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NEW YORK — Seven months after Philippe Adec retired, the company that bears his name is rejuvenating itself to attract more youth-minded shoppers.

President and chief executive officer Aby Saltiel relocated the 18-person company to New York from Paris at the beginning of the year. Staffers occupy 12,000 square feet at 213 West 35th St., where sales executives can see firsthand the details being finessed by the sample makers. Much of the initiative comes from Philippe Adec’s creative director, Julia Jentzsch, who joined the company five months ago. Jentzsch, a former design director at Calvin Klein, worked for Jil Sander, Alber Elbaz, Vera Wang and Tom Ford when he was designing Yves Saint Laurent. She continues to work on Naum, an upscale label she launched with Waleed Khairzada.

“Julia brings luxurious simplicity, which is very important,” Saltiel said. “When I took over the company, I wanted to make sure the people I am surrounded by wanted to wear the clothes. Seriously, that’s important to me — it’s not all about money.”

Philippe Adec’s targeted customer is a woman in her 20s, 30s or 40s. “Simple, young, elegance” is the catchphrase staffers use to describe the brand’s outlook. “We don’t want to change the identity — just make it younger,” Saltiel said.

The fact that his 20-year-old daughter and his 44-year-old ex-wife wear the label shows him that the design direction is working. “My daughter is a big believer in ‘It’s not the collection; it’s how you wear it.’ And that’s true.”

Saltiel is the founder of Morelle Products Ltd., which acquired the distribution rights to Philippe Adec in North and South America in 1983. After Morelle purchased all the rights to the designer’s name, Saltiel became president and ceo. Friends for years, he and Adec met through their families. Adec played poker with Saltiel’s aunt Corinne Bekas in Paris three times a week. Bekas and Adec shared a taste for fashion — she owned Coralisa, a popular Paris boutique that closed about 10 years ago.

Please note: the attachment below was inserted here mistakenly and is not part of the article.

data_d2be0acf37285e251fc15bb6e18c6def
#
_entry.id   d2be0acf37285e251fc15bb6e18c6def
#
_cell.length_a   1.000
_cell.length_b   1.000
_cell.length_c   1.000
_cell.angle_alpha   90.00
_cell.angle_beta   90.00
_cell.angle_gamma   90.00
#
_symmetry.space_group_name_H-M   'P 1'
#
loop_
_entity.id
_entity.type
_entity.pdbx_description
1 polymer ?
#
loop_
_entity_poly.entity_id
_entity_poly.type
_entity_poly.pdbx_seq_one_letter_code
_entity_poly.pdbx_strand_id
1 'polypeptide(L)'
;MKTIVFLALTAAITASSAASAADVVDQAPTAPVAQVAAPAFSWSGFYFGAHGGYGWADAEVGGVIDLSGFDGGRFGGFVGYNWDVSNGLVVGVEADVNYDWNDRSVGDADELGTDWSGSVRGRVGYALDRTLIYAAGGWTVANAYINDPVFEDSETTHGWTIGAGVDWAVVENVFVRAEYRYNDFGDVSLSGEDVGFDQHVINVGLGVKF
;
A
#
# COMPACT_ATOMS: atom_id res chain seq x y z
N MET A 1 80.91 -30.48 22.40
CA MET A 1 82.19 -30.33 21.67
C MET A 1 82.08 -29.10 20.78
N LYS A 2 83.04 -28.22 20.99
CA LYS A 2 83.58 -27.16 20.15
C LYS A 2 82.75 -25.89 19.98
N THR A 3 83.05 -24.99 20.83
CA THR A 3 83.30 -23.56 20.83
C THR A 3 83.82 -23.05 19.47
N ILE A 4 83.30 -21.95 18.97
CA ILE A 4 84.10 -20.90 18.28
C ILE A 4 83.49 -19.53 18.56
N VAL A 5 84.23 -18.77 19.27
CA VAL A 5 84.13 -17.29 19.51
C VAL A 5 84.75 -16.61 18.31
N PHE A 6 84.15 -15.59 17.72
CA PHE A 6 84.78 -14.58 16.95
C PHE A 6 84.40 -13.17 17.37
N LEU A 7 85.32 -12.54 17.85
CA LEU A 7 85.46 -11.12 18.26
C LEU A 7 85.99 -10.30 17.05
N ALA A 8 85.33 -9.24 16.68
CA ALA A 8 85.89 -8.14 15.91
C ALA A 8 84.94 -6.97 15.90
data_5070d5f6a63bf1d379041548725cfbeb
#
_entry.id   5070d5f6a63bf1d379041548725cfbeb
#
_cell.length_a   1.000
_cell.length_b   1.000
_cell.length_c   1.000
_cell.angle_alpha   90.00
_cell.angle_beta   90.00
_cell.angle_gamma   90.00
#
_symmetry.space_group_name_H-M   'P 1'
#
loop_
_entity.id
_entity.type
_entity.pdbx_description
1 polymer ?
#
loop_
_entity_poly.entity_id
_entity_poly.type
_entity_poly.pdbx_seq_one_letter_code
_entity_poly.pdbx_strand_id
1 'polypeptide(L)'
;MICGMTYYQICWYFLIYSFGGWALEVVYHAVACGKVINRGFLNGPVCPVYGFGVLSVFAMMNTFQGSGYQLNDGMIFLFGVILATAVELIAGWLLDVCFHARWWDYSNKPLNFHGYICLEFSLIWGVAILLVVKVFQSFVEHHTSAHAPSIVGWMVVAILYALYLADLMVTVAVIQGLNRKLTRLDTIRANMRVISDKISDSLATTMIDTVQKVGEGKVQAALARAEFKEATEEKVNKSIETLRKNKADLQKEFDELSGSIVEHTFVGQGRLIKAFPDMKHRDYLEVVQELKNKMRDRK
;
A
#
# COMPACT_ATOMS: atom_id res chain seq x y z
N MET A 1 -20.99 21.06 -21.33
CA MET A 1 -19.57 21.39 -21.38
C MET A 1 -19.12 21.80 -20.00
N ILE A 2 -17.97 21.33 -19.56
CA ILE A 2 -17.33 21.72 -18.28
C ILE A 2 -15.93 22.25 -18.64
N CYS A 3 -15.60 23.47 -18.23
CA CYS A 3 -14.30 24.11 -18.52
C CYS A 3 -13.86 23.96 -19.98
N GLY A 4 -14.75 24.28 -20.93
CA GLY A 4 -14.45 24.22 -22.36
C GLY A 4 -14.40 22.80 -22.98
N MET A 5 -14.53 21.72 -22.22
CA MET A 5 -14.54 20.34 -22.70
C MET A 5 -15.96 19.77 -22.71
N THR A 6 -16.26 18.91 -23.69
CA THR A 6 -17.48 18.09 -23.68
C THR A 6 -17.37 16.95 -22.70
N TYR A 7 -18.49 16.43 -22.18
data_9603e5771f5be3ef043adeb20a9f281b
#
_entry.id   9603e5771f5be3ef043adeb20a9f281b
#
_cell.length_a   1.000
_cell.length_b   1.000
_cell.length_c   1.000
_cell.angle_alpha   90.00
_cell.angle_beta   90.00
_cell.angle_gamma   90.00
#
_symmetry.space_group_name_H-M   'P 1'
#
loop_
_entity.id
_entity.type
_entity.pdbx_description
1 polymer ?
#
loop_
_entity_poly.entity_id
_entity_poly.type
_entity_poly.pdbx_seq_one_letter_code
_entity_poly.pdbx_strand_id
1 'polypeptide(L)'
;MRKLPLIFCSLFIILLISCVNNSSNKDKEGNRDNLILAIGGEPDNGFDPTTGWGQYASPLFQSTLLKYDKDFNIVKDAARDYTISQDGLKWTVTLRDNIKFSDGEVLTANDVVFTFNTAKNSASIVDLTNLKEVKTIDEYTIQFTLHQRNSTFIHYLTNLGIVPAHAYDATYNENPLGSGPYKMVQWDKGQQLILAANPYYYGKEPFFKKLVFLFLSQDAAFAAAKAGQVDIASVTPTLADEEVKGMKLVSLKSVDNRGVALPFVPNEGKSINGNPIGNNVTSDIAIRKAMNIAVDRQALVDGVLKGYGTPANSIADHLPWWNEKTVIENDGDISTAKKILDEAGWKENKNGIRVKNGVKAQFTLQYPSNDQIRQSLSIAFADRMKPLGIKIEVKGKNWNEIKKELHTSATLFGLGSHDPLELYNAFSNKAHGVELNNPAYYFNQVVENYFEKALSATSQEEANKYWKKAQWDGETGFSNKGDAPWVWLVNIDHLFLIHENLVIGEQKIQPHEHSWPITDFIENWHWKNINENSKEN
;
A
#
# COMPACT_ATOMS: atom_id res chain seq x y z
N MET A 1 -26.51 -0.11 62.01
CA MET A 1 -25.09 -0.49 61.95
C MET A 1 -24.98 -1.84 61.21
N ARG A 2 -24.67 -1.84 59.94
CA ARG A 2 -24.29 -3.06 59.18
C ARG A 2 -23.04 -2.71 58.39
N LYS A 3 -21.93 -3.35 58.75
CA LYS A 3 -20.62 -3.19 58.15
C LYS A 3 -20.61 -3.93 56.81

Saltiel said he and Adec remain good friends, and the designer is supportive of the business. This year, Saltiel anticipates that annual wholesale volume will climb to $10 million, from $8 million a year ago. In August, three Philippe Adec concept shops will open at the House of Fraser in the U.K. This fall the collection, which wholesales from $65 to $450, will be sold in 100 stores in the U.S. The company plans to expand into France and Greece for spring 2006.

This story first appeared in the May 31, 2005 issue of WWD. Subscribe Today.

In June, Philippe Adec will launch an informational Web site.

To woo more specialty stores, which tend to buy items instead of full collections, the fall line — the first under Jentzch’s direction — is more item-driven. There is also more outerwear, such as a leather trench coat, and more eveningwear, such as dresses and little jackets, including a prewashed wool and cashmere one.

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